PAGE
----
While the Administration is cutting taxes (and thus government revenues), a new report from the Council on Foreign Relations says the country is dangerously unprepared for terrorist attacks. Two members of the panel which issued the report were on the News Hour last night: Senator Warren Rudman and former NSC counterterrorism chief Richard Clarke. They recommend spending 98 billion dollars to improve emergency response infrastructure, from people to equipment. Some choice bits:
FORMER SEN. WARREN RUDMAN: We took a number of months talking to every emergency group in America: Police chiefs, firemen, fire chiefs associations, hospitals, emergency medical technicians and so forth. And we simply asked the question: if a chemical or a biological attack were to occur, or a nuclear or radiological attack, are you prepared to deal with it? The answer was universally no.
I want to make it clear we're not here to criticize anyone: the Congress, the administration. It's not surprising that even coming up on two years that we're not prepared, but the firemen and policemen, who are our first line of defense certainly are entitled to the same kind of equipment going into their form of combat that our troops had in Iraq. They need interoperable communications equipment. They need chemical and biological protective gear. The public health agencies need ways to decide what we're dealing with.
And the fact is that these people - and this is where all the information came from - told us unequivocally, they are not yet prepared and they're a long way from it. And that really is almost indisputable.
MARGARET WARNER: But let's go back to their criticism that the numbers you came with, for what's needed, are inflated. How did you come up with that? How did you prevent all the people on your task force - police and fire fighters and so on - just from giving pie in the sky wish lists?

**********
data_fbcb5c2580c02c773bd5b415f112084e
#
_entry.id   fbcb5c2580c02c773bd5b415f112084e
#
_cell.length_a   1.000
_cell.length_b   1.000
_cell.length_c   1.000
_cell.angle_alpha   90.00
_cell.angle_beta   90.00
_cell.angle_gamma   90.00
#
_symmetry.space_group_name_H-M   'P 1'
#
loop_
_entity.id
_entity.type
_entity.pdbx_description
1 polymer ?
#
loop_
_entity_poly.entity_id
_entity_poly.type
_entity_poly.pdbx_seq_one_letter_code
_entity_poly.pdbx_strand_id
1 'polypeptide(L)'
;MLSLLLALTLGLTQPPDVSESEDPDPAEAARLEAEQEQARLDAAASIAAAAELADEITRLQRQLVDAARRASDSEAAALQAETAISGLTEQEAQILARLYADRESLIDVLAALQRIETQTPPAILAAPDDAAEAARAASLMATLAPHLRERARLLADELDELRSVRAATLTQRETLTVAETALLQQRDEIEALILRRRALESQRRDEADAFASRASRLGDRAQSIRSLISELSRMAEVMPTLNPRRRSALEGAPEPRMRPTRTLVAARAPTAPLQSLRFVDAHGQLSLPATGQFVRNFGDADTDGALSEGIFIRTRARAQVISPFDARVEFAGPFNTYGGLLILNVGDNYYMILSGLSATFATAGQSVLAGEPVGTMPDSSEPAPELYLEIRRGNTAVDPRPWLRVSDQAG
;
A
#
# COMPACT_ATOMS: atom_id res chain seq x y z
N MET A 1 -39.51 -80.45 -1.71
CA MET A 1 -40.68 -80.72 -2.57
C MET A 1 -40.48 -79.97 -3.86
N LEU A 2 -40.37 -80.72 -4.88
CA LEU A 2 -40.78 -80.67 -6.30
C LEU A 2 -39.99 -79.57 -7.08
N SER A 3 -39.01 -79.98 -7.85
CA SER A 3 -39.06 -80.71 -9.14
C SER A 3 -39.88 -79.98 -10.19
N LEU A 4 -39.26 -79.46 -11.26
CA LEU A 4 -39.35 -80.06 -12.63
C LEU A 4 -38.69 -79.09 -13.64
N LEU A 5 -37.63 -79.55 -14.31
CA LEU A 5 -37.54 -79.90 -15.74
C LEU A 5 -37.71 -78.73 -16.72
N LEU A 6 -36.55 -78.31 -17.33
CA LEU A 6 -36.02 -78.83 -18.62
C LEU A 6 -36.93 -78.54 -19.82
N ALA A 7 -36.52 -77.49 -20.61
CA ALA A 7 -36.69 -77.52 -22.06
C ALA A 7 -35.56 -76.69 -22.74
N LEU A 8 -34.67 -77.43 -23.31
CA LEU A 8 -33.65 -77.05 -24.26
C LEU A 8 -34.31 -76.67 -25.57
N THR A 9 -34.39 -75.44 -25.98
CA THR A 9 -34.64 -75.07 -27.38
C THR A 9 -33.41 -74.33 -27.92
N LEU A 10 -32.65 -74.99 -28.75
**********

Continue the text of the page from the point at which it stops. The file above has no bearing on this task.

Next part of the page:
RICHARD CLARKE: Well, they did. We worked with them. Senator Rudman used to work on the Appropriations Committee. He knows how to ask the tough questions. The fire associations gave us requests for $85 billion. We worked it with them, and we went through and we knocked it down and knocked down to 30-something billion dollars. The number doesn't include any number for police departments.
And we're firing 80,000 police around the country. It's hard to believe this. But in an era of terrorist threat, 80,000 police around the country are being given their pink slips. We don't include any money for that in this. We really low-balled the number. (My emphasis)
Go: read the entire segment. Then ask yourself if the country is spending its money wisely by cutting taxes rather than helping out the states with their budget crises, so they can pay for those EMTs, cops, and firefighters. A spokesman for the Dept. of Homeland Security said the council's new study contains little new information except for the huge sums of money it recommends, and added that many of the report's other recommendations have already been suggested by the Bush administration or are being implemented. The folks on the ground who spoke to the CFR panel haven't been told about those recommendations or plans, it seems. DHS seems to be treating this like just another partisan attack against the Administration, rather than the findings of a blue-ribbon panel; don't forget that Rudman chaired, with Gary Hart, a similar panel before September 11. That one concluded the country wasn't prepared for a terrorism attack back then, too.Posted by Linkmeister at June 30, 2003 09:21 PM